Busting the myth of the 'white working class'
New research led by School of Sociology and Social Policy academics and UK’s leading race equality think tank has highlighted growing racial and ethnic diversity in Northern towns and cities.
A policy briefing, prepared by The Runnymede Trust and Leeds’ Commission on Diversity in the North, also calls for racial inequalities to be tackled as part of any inclusive economic growth agendas for the North.
The briefing Class, Race and Inequality in Northern Towns highlights that in political and media narratives the conception of “working-class” is often ‘white and northern’, and tends to ignore significant ethnic minority working class communities that are a feature of many Northern towns.
These include older post-colonial minorities, as well as substantial new migrant groups – both European workers and asylum seekers.
The exclusive focus on a disaffected “white working class” is particularly true of media coverage and political debates concerning Brexit, says the report, which also analyses racial inequalities in Northern towns and cities relating to education, home ownership and public sector employment.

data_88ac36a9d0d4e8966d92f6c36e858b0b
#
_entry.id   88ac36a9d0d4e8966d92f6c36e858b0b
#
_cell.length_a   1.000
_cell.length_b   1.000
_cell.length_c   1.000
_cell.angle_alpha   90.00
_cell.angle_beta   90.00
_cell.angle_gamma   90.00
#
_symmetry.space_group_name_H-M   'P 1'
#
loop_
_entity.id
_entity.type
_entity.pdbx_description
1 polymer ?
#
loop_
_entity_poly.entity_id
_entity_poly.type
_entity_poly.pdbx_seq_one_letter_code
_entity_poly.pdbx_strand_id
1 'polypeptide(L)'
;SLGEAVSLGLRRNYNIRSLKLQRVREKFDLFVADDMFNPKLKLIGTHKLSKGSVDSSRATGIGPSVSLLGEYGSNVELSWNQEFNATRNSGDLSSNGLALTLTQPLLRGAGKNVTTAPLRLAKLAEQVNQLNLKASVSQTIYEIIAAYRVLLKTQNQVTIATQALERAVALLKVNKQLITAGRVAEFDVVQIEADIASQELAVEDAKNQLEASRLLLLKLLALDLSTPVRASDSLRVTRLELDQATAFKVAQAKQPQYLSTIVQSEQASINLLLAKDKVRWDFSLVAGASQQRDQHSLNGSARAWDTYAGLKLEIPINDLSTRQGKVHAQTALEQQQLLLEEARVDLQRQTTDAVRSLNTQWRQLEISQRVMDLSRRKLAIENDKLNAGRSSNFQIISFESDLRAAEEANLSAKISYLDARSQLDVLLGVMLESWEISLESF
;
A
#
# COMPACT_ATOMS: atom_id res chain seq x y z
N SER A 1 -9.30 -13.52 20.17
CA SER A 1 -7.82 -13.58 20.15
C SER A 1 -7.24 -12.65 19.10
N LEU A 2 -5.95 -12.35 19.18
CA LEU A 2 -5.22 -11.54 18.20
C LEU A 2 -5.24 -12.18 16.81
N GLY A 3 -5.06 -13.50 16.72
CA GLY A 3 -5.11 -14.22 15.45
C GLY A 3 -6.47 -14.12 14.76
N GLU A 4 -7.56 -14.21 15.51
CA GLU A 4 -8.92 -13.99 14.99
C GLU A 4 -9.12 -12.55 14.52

In the face of hostile national narratives on limiting immigration and rejecting multiculturalism, the report says, it is vital to develop a new, inclusive narrative of a multi-ethnic working class, and on tackling inequalities that affect all working-class people regardless of ethnicity, in the North as elsewhere.
Dr Roxana Barbulescu, who leads the Commission on Diversity in the North project with Professor Adrian Favell, said:
“Racial inequalities are a feature of modern Britain but they run deeper in the North of England - in towns and smaller places.
“Yet the North is not a monolithic area and there is remarkable variation between cities and towns.
“Future plans for regeneration of Northern cities and towns have to reflect and cater to their racially diverse population”
“The government has taken a step in the right direction with the introduction of a national Racial Disparity Audit but this should be followed by investment in the areas with the highest inequalities to uphold the commitments taking place under the Equality Act and they have to be articulated within wider policy agenda such as the Industrial Strategy.”
Co-author Omar Khan, Director of the Runnymede Trust, said: “This briefing highlights that many towns and cities in the North of England are ethnically and racially diverse.
“The racial inequalities that BME groups and people experience – for example in education and employment – should be tackled as part of any national or regional economic growth agendas, including those proposed by mayors.
"The briefing also stresses that ethnic minorities have been part of working class communities in the North since post-war migration and should not be forgotten or ignored in current political and media coverage of ‘working class communities’.”